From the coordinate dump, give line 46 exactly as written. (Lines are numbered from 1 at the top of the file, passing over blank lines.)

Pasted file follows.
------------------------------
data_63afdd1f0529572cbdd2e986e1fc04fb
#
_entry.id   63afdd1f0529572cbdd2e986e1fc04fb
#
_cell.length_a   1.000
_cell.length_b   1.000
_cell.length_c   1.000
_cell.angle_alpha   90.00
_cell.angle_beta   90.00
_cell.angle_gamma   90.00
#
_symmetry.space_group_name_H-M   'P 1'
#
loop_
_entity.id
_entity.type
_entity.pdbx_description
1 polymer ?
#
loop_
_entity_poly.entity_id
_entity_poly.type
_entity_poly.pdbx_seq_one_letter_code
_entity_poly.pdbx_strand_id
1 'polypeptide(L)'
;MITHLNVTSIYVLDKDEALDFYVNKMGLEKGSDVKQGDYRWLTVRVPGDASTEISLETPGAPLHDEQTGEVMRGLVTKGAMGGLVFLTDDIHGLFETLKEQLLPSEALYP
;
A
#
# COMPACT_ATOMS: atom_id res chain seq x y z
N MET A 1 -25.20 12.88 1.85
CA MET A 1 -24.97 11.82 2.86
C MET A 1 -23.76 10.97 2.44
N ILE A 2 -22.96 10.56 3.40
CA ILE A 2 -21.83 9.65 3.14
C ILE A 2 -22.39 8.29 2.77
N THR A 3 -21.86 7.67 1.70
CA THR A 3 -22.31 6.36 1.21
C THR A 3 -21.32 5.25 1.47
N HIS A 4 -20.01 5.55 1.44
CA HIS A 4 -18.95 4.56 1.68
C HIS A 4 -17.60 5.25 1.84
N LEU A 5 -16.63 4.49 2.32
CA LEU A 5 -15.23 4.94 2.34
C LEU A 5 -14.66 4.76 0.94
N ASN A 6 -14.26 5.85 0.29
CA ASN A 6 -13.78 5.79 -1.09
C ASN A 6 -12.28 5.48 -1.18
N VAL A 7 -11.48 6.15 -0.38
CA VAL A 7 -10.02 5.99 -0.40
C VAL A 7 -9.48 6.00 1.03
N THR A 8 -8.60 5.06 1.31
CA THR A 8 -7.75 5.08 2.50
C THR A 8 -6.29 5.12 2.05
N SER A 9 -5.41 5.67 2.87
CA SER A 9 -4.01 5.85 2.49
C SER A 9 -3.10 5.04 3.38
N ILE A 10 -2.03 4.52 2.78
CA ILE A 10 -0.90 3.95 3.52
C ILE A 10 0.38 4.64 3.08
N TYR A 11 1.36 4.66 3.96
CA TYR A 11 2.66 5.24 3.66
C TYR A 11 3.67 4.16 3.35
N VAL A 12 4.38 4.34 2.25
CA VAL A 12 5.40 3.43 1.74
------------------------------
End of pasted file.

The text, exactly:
N ASN A 6 -14.26 5.85 0.29